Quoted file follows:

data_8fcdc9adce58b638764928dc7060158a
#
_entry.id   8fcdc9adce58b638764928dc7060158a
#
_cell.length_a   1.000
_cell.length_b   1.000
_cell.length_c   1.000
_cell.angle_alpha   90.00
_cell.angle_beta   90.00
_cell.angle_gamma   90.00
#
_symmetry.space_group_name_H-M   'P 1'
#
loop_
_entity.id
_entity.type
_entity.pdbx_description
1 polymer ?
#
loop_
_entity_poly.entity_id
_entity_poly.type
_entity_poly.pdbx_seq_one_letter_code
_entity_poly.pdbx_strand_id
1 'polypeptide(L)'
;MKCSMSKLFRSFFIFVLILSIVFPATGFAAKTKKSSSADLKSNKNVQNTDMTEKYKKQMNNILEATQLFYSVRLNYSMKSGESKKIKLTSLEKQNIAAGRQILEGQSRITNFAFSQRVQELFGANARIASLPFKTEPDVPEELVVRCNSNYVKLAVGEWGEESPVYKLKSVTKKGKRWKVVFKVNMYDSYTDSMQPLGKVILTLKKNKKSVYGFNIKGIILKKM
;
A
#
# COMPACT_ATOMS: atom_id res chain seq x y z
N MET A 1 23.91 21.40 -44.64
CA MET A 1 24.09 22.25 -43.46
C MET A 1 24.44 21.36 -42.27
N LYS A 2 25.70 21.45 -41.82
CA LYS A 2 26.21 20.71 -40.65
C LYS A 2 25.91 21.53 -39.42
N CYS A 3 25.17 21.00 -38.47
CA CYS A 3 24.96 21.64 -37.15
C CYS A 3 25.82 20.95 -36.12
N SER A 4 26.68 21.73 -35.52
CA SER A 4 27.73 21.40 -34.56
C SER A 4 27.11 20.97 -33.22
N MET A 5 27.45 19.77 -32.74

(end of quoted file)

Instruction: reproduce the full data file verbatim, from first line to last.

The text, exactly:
data_8fcdc9adce58b638764928dc7060158a
#
_entry.id   8fcdc9adce58b638764928dc7060158a
#
_cell.length_a   1.000
_cell.length_b   1.000
_cell.length_c   1.000
_cell.angle_alpha   90.00
_cell.angle_beta   90.00
_cell.angle_gamma   90.00
#
_symmetry.space_group_name_H-M   'P 1'
#
loop_
_entity.id
_entity.type
_entity.pdbx_description
1 polymer ?
#
loop_
_entity_poly.entity_id
_entity_poly.type
_entity_poly.pdbx_seq_one_letter_code
_entity_poly.pdbx_strand_id
1 'polypeptide(L)'
;MKCSMSKLFRSFFIFVLILSIVFPATGFAAKTKKSSSADLKSNKNVQNTDMTEKYKKQMNNILEATQLFYSVRLNYSMKSGESKKIKLTSLEKQNIAAGRQILEGQSRITNFAFSQRVQELFGANARIASLPFKTEPDVPEELVVRCNSNYVKLAVGEWGEESPVYKLKSVTKKGKRWKVVFKVNMYDSYTDSMQPLGKVILTLKKNKKSVYGFNIKGIILKKM
;
A
#
# COMPACT_ATOMS: atom_id res chain seq x y z
N MET A 1 23.91 21.40 -44.64
CA MET A 1 24.09 22.25 -43.46
C MET A 1 24.44 21.36 -42.27
N LYS A 2 25.70 21.45 -41.82
CA LYS A 2 26.21 20.71 -40.65
C LYS A 2 25.91 21.53 -39.42
N CYS A 3 25.17 21.00 -38.47
CA CYS A 3 24.96 21.64 -37.15
C CYS A 3 25.82 20.95 -36.12
N SER A 4 26.68 21.73 -35.52
CA SER A 4 27.73 21.40 -34.56
C SER A 4 27.11 20.97 -33.22
N MET A 5 27.45 19.77 -32.74